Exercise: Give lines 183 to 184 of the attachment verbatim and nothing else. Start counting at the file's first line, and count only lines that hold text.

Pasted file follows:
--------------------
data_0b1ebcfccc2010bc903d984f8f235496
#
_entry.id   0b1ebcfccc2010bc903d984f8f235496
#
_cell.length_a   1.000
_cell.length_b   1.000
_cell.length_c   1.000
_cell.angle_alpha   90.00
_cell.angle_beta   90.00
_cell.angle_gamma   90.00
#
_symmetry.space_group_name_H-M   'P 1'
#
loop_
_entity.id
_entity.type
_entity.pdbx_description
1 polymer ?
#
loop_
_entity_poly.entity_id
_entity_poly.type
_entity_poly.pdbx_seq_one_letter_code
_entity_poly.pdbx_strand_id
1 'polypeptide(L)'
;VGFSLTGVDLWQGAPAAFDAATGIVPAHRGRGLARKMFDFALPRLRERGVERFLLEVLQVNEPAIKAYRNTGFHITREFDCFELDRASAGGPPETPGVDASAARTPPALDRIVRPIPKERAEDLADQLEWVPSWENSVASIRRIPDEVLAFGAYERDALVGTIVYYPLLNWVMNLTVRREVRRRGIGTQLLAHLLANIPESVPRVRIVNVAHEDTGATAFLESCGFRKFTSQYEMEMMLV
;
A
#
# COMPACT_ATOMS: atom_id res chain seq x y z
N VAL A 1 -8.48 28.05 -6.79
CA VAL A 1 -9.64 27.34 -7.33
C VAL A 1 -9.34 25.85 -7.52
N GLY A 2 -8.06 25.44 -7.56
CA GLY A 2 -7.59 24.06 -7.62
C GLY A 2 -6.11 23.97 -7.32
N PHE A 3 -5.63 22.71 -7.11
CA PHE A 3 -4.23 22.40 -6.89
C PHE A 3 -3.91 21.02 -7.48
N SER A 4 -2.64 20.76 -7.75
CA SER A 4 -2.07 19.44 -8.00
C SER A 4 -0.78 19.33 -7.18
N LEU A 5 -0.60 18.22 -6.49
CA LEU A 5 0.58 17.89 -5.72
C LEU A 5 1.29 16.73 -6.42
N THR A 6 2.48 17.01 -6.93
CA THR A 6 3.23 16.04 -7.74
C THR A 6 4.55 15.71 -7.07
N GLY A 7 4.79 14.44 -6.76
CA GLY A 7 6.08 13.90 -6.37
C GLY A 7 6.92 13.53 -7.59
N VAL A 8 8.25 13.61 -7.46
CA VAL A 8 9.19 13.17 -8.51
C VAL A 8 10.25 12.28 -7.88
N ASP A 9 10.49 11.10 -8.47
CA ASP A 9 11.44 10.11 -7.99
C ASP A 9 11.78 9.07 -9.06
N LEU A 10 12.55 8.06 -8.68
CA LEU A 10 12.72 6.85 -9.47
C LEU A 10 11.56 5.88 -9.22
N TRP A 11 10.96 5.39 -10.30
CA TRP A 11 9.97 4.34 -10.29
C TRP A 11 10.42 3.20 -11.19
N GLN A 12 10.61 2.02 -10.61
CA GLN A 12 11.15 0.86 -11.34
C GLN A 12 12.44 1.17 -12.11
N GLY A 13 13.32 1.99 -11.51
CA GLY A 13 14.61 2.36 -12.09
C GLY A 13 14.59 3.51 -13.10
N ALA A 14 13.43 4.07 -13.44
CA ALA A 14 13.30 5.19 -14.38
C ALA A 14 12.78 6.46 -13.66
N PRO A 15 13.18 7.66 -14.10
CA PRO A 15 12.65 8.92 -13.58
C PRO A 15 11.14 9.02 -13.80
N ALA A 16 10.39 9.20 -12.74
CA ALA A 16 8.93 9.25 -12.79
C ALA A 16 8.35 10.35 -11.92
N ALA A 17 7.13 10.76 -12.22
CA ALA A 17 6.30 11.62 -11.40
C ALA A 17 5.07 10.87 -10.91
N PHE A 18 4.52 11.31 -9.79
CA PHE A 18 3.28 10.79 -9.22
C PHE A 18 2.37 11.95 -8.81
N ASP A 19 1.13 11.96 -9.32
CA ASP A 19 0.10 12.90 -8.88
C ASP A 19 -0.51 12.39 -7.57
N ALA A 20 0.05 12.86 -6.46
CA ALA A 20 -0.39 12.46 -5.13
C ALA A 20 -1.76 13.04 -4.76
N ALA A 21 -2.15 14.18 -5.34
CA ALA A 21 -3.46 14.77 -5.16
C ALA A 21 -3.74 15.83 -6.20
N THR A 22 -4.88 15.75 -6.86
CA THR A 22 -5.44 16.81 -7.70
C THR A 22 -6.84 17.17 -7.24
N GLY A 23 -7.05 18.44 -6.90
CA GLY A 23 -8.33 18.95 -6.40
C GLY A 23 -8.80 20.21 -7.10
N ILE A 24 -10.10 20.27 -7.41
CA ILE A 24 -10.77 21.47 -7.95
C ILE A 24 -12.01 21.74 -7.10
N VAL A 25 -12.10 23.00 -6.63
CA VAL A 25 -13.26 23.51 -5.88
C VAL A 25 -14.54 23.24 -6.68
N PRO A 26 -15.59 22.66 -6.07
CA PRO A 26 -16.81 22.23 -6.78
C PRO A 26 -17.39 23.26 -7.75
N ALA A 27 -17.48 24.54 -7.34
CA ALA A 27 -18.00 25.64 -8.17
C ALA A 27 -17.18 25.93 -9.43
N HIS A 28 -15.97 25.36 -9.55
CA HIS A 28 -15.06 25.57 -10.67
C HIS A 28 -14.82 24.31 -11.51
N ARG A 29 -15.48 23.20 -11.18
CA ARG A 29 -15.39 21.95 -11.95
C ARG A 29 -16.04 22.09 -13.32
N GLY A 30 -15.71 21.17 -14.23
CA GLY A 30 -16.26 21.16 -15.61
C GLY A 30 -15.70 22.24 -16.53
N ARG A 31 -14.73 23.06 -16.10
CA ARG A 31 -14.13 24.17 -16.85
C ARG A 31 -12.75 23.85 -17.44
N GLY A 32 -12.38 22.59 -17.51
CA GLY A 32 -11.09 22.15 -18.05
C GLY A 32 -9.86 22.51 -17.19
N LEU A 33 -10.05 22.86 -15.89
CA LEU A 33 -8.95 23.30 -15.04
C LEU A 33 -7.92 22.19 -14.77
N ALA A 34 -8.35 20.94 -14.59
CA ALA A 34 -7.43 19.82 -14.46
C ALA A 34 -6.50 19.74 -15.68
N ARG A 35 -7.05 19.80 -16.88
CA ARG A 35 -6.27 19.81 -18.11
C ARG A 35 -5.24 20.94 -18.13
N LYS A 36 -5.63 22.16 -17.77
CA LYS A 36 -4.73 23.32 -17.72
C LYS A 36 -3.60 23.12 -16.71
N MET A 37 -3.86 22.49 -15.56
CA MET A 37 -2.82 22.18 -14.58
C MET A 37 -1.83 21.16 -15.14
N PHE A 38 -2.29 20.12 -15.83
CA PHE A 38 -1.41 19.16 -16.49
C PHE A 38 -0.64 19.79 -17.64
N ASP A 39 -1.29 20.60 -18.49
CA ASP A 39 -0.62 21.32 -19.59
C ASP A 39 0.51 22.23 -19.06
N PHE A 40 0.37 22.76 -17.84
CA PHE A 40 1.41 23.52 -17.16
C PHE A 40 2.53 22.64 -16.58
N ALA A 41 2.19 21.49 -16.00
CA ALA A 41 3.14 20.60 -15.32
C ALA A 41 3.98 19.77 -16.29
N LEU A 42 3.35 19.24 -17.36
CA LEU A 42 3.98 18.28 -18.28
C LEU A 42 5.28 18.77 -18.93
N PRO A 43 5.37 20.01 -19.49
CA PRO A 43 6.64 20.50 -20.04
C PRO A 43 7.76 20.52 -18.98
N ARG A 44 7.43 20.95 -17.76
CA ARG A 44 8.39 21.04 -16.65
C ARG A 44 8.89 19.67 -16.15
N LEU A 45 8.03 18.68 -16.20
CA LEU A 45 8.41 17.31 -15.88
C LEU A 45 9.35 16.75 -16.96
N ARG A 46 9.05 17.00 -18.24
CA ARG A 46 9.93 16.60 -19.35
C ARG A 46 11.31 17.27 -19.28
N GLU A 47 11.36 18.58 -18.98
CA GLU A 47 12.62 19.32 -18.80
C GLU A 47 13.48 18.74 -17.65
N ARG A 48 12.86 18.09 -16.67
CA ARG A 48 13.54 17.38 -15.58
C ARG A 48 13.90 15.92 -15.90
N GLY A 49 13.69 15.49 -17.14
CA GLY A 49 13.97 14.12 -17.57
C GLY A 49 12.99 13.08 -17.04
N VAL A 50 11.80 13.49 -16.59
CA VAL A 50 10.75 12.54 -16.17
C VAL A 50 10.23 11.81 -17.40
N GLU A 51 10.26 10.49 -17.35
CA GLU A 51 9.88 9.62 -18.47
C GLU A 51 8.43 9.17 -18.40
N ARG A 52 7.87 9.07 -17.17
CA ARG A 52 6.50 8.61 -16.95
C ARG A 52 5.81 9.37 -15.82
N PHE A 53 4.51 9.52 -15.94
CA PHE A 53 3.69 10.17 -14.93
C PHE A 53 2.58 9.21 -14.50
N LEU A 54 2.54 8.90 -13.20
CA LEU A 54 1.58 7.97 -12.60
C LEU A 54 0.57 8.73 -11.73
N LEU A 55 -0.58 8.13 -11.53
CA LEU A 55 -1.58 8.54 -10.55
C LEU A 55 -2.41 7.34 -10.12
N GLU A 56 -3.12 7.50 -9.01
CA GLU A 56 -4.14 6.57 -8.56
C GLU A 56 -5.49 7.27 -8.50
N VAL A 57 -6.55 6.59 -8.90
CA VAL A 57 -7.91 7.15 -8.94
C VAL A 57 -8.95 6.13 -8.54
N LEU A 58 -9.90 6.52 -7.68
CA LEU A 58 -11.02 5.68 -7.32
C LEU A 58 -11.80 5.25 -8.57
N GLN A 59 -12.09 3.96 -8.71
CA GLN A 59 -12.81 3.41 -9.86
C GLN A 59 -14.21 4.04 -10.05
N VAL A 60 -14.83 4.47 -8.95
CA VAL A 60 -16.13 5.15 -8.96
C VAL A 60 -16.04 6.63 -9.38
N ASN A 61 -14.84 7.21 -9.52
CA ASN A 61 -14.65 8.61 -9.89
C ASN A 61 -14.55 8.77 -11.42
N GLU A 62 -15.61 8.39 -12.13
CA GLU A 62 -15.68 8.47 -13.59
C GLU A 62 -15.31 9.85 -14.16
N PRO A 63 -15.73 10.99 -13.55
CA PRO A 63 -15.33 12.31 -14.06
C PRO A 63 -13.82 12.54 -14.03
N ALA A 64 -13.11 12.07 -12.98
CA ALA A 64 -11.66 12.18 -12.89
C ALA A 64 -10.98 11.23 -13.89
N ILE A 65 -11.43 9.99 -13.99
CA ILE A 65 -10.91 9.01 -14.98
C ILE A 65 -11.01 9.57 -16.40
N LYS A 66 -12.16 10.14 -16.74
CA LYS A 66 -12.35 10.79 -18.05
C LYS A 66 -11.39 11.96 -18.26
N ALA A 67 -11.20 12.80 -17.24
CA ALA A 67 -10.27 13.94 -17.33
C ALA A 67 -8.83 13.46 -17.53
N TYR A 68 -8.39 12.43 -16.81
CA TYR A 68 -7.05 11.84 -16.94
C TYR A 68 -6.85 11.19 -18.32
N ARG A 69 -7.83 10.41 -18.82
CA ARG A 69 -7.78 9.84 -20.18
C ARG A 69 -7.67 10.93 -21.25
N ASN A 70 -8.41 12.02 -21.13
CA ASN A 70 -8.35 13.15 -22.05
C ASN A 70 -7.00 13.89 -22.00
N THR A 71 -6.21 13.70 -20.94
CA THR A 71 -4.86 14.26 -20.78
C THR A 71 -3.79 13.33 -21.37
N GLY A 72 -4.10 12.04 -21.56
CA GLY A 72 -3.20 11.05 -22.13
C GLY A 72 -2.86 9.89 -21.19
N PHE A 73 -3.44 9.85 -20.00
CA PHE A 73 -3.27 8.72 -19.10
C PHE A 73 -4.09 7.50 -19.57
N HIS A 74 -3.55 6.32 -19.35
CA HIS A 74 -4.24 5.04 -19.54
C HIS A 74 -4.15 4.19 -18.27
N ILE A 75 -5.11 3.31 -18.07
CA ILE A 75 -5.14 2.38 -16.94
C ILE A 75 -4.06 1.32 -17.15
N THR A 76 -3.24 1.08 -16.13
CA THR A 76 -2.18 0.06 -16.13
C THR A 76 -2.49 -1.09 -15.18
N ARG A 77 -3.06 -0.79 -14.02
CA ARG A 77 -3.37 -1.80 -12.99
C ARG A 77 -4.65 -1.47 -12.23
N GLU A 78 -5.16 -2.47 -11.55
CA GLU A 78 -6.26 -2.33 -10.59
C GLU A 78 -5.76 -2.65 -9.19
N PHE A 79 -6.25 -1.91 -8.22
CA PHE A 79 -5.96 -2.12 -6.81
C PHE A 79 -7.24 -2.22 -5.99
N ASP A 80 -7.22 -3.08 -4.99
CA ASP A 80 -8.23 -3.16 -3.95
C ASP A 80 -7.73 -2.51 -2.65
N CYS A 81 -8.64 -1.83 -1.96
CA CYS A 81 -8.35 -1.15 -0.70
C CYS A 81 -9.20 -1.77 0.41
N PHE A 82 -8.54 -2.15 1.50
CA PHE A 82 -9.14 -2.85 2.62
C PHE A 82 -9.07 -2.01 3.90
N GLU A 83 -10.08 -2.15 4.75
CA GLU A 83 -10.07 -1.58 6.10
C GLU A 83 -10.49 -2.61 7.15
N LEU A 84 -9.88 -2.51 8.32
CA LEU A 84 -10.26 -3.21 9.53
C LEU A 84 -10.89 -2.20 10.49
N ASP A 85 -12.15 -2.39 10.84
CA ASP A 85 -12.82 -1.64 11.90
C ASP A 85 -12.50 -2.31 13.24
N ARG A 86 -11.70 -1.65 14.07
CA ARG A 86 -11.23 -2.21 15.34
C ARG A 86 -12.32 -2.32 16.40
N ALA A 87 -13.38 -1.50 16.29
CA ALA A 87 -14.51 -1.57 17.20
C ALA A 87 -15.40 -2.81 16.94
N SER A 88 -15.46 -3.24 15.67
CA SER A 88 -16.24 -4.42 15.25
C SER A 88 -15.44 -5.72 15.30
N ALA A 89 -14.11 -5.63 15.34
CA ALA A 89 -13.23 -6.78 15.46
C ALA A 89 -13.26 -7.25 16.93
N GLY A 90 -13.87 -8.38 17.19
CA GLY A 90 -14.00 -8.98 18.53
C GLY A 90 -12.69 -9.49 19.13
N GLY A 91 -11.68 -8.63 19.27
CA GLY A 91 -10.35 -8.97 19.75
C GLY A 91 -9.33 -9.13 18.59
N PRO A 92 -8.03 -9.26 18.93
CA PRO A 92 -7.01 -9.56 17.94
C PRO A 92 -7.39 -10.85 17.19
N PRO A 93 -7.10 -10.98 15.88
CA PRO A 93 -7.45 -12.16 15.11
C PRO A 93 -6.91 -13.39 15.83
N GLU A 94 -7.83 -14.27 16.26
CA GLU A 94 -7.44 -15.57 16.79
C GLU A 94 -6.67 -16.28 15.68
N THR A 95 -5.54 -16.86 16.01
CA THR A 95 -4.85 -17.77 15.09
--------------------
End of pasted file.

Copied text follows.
C GLU A 51 8.43 9.17 -18.40
N ARG A 52 7.87 9.07 -17.17